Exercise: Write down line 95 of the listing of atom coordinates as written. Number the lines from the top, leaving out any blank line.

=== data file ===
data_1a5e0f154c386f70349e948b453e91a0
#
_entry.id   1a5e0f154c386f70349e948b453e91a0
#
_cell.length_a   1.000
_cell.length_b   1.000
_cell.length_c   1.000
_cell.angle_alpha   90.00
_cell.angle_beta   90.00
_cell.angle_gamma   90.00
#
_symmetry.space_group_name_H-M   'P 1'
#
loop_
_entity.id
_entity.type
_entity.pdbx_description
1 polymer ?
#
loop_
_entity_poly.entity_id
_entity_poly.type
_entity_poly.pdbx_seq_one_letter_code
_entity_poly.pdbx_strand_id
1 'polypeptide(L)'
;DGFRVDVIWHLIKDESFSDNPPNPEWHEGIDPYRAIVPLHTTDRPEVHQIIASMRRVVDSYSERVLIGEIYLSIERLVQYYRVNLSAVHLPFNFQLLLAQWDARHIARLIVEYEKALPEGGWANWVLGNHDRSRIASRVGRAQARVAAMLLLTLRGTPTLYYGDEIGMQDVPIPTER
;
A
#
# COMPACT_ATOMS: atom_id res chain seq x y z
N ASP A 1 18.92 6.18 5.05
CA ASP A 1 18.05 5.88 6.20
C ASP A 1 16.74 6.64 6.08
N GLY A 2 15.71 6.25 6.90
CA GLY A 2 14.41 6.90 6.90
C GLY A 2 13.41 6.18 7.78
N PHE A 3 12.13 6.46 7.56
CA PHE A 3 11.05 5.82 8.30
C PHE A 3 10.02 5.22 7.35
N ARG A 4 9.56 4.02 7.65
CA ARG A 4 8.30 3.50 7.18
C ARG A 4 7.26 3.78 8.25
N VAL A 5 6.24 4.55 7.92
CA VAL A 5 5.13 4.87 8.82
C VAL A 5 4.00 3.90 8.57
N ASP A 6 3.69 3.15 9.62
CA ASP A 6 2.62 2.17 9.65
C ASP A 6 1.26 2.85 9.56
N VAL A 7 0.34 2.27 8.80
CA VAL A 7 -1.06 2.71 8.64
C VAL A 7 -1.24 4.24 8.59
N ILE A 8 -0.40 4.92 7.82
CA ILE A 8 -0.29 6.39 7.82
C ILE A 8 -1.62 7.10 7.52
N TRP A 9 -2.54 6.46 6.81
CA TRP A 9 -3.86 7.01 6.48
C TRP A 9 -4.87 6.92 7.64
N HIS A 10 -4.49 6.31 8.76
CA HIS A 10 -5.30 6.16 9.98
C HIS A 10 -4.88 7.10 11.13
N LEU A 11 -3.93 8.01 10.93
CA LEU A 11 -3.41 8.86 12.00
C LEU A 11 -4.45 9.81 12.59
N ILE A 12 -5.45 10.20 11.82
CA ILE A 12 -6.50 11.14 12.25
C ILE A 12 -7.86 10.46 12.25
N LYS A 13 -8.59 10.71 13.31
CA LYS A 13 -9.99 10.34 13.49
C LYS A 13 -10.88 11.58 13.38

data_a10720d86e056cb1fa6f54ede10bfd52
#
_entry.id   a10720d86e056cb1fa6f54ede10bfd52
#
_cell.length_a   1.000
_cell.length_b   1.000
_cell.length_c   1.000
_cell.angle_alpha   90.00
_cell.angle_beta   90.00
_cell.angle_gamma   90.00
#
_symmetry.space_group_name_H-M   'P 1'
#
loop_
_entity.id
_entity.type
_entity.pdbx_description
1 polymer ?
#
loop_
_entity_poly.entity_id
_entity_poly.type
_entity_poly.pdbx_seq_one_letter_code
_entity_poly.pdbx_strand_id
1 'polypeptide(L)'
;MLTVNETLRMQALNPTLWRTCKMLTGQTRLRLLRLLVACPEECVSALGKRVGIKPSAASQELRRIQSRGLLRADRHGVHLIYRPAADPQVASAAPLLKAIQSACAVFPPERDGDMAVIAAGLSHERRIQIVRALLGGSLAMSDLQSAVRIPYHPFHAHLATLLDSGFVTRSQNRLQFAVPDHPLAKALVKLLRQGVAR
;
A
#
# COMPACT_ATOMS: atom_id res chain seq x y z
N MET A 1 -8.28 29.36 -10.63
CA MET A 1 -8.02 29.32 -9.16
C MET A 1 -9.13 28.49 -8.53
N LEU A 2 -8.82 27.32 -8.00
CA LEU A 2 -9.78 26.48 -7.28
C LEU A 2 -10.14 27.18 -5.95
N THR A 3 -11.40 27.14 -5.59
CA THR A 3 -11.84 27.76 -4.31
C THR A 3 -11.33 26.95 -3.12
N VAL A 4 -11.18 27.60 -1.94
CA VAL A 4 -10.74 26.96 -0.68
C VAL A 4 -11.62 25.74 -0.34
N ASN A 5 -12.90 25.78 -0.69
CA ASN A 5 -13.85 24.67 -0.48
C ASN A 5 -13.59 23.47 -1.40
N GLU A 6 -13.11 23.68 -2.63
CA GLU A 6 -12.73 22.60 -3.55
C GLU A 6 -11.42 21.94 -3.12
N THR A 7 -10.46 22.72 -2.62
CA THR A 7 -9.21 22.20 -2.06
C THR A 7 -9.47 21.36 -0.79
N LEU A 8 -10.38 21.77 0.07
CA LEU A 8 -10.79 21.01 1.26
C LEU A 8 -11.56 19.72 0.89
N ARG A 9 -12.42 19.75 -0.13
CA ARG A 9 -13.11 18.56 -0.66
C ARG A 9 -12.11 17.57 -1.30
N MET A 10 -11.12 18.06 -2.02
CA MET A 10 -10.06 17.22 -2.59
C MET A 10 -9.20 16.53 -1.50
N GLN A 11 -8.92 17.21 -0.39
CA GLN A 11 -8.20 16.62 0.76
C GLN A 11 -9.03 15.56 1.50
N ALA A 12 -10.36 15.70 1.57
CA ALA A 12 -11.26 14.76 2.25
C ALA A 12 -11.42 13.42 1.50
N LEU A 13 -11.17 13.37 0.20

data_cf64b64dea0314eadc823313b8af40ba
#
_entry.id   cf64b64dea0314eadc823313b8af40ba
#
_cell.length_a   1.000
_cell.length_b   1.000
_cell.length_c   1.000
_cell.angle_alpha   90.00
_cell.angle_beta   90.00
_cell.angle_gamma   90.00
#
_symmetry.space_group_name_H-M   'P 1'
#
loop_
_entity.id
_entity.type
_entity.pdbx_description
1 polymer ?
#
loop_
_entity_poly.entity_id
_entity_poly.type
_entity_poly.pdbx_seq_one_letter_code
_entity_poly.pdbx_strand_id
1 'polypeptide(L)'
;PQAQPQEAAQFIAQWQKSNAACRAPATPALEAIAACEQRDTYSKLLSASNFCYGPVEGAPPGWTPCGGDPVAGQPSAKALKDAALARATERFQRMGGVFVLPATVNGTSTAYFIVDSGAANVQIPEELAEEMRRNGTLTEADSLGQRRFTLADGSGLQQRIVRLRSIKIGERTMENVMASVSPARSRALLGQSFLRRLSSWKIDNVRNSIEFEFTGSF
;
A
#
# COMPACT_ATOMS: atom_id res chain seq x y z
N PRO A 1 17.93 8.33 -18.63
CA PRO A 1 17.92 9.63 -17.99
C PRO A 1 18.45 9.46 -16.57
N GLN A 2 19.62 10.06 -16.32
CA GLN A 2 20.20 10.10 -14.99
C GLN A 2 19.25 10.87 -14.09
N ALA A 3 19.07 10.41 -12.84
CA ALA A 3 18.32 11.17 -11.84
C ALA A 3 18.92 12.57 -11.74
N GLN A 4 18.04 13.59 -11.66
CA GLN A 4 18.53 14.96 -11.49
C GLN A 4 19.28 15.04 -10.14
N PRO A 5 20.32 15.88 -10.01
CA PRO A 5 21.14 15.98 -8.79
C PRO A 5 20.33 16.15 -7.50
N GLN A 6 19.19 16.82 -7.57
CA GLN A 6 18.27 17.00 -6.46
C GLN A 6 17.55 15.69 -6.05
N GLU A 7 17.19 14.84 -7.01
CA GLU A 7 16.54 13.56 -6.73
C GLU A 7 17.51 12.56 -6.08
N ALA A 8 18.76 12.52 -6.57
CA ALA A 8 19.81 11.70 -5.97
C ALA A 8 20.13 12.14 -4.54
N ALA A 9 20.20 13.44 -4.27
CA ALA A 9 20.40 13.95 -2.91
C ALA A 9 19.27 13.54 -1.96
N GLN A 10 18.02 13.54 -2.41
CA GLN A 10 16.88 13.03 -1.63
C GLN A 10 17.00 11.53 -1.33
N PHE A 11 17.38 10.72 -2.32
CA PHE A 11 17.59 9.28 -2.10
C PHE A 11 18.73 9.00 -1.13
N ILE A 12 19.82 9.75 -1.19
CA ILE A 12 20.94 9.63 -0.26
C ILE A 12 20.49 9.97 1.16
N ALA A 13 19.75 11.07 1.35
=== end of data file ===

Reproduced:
;MLTVNETLRMQALNPTLWRTCKMLTGQTRLRLLRLLVACPEECVSALGKRVGIKPSAASQELRRIQSRGLLRADRHGVHLIYRPAADPQVASAAPLLKAIQSACAVFPPERDGDMAVIAAGLSHERRIQIVRALLGGSLAMSDLQSAVRIPYHPFHAHLATLLDSGFVTRSQNRLQFAVPDHPLAKALVKLLRQGVAR